She sat under the fluorescent lights of the resettlement agency office, at a long wooden table with an employee interpreting beside her. The crimson-lined headscarf she wore was bright; her demeanor was far from it. The years of uncertainty and fear she was recalling were betrayed by her somber face and clasped hands.
The woman, who for safety reasons asked to remain anonymous, recalled being forced to flee her home in Iraq in 2004 as war descended on her. She registered with the United Nations High Commissioner for Refugees in Syria with her entire family. In 2010, when war again threatened them in Syria, she says, the family escaped back to Iraq.
From Iraq, she says, they fled to Turkey and she was separated from her husband, the family’s provider, who was forced to seek work in Dubai. 2 years ago, the UNHCR assisted her departure for resettlement and she was relocated to Colorado. The grandmother hasn’t seen her husband or son in five years. And, now, she says, she doesn’t know how much longer she may have to wait.
The Trump administration announced earlier this week that it is again cutting the number of refugees allowed in the country, placing the limit at 30,000 for 2019, according to the State Department. Secretary of State Mike Pompeo cited the cost as a reason for the cut and the increasing number of asylum seekers at the southern border.
Through her interpreter, the woman says her husband and daughter are stuck in Turkey and her son in Iraq. “The separation is very hard,” she said.
Those working with refugees decried the new, lower cap.
“We don’t think it is justified in any way, and we think it is really not reflective of U.S. values and will leave tens of thousands of the world’s most vulnerable without an opportunity to start a new life or to rejoin family members who may have already been resettled here,” said Paula Schriefer, president and CEO of The Spring Institute for Intercultural Learning. The Center assists refugees with language classes, interpretive needs and career training.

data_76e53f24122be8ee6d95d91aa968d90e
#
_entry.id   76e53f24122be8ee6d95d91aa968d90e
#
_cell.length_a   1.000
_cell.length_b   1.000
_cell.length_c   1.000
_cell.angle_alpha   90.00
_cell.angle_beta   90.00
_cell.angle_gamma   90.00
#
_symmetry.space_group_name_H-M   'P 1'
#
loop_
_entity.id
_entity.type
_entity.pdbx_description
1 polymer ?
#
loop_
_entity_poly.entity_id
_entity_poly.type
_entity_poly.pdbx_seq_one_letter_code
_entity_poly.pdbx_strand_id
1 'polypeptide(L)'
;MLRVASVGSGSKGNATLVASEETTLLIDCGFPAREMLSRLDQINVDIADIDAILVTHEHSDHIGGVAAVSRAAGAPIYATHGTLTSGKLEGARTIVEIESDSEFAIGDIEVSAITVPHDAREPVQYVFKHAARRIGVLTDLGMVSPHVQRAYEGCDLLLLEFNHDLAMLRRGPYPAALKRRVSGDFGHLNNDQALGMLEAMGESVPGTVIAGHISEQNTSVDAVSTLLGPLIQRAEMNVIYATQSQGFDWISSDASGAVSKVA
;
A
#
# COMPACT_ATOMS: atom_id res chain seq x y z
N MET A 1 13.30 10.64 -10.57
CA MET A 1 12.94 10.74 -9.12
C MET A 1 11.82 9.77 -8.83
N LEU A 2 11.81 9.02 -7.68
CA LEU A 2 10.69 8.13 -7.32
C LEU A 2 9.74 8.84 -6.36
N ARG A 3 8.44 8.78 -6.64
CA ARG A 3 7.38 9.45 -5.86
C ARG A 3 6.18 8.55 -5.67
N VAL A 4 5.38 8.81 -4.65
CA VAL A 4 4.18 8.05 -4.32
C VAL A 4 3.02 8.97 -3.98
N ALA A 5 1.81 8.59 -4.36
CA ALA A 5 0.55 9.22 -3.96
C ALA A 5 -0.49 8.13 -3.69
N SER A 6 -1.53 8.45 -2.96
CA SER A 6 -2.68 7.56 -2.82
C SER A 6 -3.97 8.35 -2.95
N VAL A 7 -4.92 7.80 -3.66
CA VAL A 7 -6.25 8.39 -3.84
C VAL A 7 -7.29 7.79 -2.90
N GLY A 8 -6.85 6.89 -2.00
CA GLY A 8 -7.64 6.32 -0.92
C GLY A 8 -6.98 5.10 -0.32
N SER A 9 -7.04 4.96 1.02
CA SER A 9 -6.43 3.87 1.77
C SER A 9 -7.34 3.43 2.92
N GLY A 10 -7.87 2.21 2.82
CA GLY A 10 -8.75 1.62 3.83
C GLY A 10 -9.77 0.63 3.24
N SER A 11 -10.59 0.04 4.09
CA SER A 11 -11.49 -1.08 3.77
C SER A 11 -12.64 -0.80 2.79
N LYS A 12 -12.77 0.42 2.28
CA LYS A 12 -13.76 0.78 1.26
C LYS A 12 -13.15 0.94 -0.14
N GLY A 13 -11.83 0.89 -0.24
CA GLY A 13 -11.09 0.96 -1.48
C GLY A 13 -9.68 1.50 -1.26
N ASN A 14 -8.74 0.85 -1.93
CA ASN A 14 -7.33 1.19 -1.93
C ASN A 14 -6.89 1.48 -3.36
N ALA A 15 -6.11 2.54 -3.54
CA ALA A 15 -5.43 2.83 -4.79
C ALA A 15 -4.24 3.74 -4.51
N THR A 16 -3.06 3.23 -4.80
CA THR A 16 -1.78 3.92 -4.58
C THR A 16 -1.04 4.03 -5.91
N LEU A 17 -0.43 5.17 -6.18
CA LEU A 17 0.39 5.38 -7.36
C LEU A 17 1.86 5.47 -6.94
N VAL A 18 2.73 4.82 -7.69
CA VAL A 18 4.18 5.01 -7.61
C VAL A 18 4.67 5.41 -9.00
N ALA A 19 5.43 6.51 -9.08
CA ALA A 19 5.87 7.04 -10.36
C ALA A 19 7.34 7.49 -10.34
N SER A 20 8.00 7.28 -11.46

According to the Migration Policy Institute, the average cap since 1980 has been just under 95,000. In its final year, the Obama administration set the cap at 110,000, according to the Department of State. But when Trump took office in Jan. 2017, he slowed the flow of refugees reducing the actual number of intakes to just shy of 54,000.
With the start of the new fiscal year on Oct. 1, 2017, the Trump administration further reduced the cap to 45,000 and introduced more stringent screening processes. The actual number of admittances was far lower at just under 20,000 as of Aug. 31, according to data from the State Department. The department’s budget for Refugee Admissions program fell from $583.9 million in 2016 to $390 million for 2019.
Kit Taintor, state refugee coordinator for the Colorado Refugee Services Program, said that in 2018 Colorado was prepared to and expected to resettle 1,377 refugees and Special Immigrant Visa holders — a program for Afghans and Iraqis who worked for the U.S. government, mostly as translators. As of Sept. 19, less than half that amount, 602, had arrived, she said.The majority of those are now in metro Denver, Taintor said.